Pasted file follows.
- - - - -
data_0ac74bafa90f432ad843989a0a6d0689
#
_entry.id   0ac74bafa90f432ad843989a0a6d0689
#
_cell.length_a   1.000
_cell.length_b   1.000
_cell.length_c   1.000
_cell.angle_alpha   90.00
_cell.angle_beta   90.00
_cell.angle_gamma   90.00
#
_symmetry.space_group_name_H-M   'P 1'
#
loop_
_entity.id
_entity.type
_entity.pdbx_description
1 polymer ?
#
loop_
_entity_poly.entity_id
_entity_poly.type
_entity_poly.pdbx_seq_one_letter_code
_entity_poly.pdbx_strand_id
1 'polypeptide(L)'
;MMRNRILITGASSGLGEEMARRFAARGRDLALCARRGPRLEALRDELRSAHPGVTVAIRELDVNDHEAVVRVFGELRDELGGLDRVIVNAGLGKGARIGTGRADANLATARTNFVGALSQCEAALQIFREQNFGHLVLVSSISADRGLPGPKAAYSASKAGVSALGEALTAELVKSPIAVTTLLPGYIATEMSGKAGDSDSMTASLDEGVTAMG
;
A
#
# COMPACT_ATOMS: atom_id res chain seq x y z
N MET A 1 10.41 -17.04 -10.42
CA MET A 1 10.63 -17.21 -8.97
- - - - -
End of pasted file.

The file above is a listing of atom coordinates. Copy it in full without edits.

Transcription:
data_0ac74bafa90f432ad843989a0a6d0689
#
_entry.id   0ac74bafa90f432ad843989a0a6d0689
#
_cell.length_a   1.000
_cell.length_b   1.000
_cell.length_c   1.000
_cell.angle_alpha   90.00
_cell.angle_beta   90.00
_cell.angle_gamma   90.00
#
_symmetry.space_group_name_H-M   'P 1'
#
loop_
_entity.id
_entity.type
_entity.pdbx_description
1 polymer ?
#
loop_
_entity_poly.entity_id
_entity_poly.type
_entity_poly.pdbx_seq_one_letter_code
_entity_poly.pdbx_strand_id
1 'polypeptide(L)'
;MMRNRILITGASSGLGEEMARRFAARGRDLALCARRGPRLEALRDELRSAHPGVTVAIRELDVNDHEAVVRVFGELRDELGGLDRVIVNAGLGKGARIGTGRADANLATARTNFVGALSQCEAALQIFREQNFGHLVLVSSISADRGLPGPKAAYSASKAGVSALGEALTAELVKSPIAVTTLLPGYIATEMSGKAGDSDSMTASLDEGVTAMG
;
A
#
# COMPACT_ATOMS: atom_id res chain seq x y z
N MET A 1 10.41 -17.04 -10.42
CA MET A 1 10.63 -17.21 -8.97